After the test is complete, you will have a personal consultation about your results. My results showed I do burn a decent amount of fat vs carbohydrate at my 9:22/mile run pace. The information also shows me how many grams of carbs I should consume every hour for my long runs.

My long-term goal is to improve my body to preferentially use fats as the main fuel source for as long as possible. From the test, I know my target zone (heart rate and pace) to gradually get my body to use more fats as a fuel source for as long as possible. As my body adapts to using fats more, I’ll see an improvement in this speed and heart rate. Along with this, I need to be aware that I’m eating a balanced diet of healthy fats, protein and complex carbohydrates.

Check out Athletic Mentors and set up your Metabolic Efficiency Test. (Click the link and it will explain everything along with the reasonable cost to have it done.) Whether you want to learn more about your personal health or you have an upcoming goal race, it’s so worth it to learn more about how your body operates.

This average “Jo”Ann is enjoying learning more about staying healthy and being more prepared to check off another item (Running a Marathon) on my bucket list!


The Goals of a Junior Cyclist

March 14th, 2022 by JoAnn Cranson

By  Joel Bretzlaff:

Hello, my name is Joel Bretzlaff, and I am 15 years old.  I’m from Highland, Michigan, and I am a Sophomore attending school at Charyl Stockwell High School.  I have been cycling for 10 years.  Right around the time I was born, my dad started mountain biking with some of his coworkers, and as soon as I was able, he got me out onto the trails.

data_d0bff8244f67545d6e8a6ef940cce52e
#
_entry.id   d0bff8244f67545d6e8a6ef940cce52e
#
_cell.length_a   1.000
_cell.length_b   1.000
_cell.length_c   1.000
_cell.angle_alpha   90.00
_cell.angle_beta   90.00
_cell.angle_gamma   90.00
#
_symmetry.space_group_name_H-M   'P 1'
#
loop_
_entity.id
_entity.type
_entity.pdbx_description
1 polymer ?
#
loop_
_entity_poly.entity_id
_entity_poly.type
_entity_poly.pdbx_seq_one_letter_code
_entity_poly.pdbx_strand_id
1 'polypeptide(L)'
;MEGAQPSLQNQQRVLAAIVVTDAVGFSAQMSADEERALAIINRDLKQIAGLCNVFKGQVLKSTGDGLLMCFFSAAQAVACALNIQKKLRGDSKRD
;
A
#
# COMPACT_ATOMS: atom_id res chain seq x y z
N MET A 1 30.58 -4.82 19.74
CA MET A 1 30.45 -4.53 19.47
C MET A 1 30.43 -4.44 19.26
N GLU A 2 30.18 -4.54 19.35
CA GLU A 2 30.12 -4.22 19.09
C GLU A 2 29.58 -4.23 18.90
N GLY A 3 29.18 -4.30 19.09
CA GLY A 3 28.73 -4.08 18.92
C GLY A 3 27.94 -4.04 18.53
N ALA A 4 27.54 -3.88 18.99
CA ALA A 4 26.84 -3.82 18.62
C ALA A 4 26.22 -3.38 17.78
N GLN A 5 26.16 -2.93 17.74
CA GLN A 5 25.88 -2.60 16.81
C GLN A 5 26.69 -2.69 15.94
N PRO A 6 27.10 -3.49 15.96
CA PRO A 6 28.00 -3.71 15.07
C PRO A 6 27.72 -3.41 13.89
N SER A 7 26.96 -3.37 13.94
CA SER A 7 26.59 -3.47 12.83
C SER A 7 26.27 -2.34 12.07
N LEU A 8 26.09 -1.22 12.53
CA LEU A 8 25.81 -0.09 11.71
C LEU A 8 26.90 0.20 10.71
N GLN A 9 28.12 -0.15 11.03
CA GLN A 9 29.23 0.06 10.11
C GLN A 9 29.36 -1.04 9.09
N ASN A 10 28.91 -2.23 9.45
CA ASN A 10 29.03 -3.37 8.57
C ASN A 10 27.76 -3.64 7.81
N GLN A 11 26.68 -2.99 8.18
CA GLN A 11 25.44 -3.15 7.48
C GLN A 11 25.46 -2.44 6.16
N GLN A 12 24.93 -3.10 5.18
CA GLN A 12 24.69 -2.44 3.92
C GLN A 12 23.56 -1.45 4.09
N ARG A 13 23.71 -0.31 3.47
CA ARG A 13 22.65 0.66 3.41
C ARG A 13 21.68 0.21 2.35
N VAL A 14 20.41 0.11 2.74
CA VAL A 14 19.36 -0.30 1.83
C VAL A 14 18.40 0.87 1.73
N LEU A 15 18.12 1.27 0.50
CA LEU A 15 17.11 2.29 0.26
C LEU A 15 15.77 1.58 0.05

A few years later, I rode in my first race through MiSCA, and I have been racing MiSCA ever since.  This season, I will be racing in the Varsity category for the Orange Krush Junior Race Team, and I’m aiming to attain a podium finish at least once, and achieve a top-10 finish at all 6 MiSCA races.  MiSCA is a huge part of my life, and I love that I am able to be a role model for younger racers in the MiSCA organization.

I am entering my second season as a member of Team Athletic Mentors.  Last year, I joined the team for a multitude of reasons.  TAM has allowed me to ride and race with other young cyclists that share my passion for the competitive aspect of cycling.  It has also enabled me to build connections in the cycling community and gain access to resources that help to boost my cycling career.

This season, I have the opportunity to race USA Cycling mountain bike nationals in Winter Park, CO.  I am looking to represent Michigan and my goal is to place within the top 10 for 15 year olds.  The biggest challenge will be the altitude, as the race course is over 9,000 feet above sea level.  I have never ridden at a major altitude before, so it will be difficult not knowing how my body will handle those conditions.